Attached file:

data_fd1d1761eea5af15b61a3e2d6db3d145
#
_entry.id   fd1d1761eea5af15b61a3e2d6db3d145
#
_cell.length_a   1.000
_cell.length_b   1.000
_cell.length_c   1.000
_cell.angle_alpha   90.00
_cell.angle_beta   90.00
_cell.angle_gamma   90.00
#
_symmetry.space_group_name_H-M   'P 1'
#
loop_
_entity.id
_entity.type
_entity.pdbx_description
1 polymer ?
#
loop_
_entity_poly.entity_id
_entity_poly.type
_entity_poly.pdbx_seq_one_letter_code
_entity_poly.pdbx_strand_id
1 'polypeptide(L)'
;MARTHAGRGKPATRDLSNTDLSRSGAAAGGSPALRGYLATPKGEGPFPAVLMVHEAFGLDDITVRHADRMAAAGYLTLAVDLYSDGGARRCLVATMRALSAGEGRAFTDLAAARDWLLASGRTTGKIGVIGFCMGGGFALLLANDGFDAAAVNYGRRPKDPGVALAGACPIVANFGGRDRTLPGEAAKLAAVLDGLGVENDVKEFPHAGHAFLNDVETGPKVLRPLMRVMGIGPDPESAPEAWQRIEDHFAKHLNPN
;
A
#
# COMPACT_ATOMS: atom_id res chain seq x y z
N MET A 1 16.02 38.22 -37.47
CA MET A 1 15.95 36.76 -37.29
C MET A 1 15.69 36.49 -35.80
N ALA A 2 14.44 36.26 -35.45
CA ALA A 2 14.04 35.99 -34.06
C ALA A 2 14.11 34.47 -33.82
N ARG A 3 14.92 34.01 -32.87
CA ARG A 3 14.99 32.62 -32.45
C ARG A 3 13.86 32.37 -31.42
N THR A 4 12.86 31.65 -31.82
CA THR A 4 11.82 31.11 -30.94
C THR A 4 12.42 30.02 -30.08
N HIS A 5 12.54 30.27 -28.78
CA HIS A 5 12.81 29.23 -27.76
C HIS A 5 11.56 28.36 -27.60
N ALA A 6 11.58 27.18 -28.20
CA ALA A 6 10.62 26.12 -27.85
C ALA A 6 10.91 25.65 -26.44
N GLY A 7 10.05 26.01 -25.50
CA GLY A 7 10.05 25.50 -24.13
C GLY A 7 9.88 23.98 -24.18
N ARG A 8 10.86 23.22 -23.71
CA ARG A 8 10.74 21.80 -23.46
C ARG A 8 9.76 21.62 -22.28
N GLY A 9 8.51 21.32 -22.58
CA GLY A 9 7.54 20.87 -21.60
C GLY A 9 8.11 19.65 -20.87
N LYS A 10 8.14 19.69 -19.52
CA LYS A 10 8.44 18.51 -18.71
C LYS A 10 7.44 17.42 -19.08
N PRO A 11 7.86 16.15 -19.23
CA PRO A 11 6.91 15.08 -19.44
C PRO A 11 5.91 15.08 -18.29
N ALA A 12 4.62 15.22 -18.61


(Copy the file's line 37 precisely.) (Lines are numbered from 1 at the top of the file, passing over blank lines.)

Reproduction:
N ARG A 3 14.92 34.01 -32.87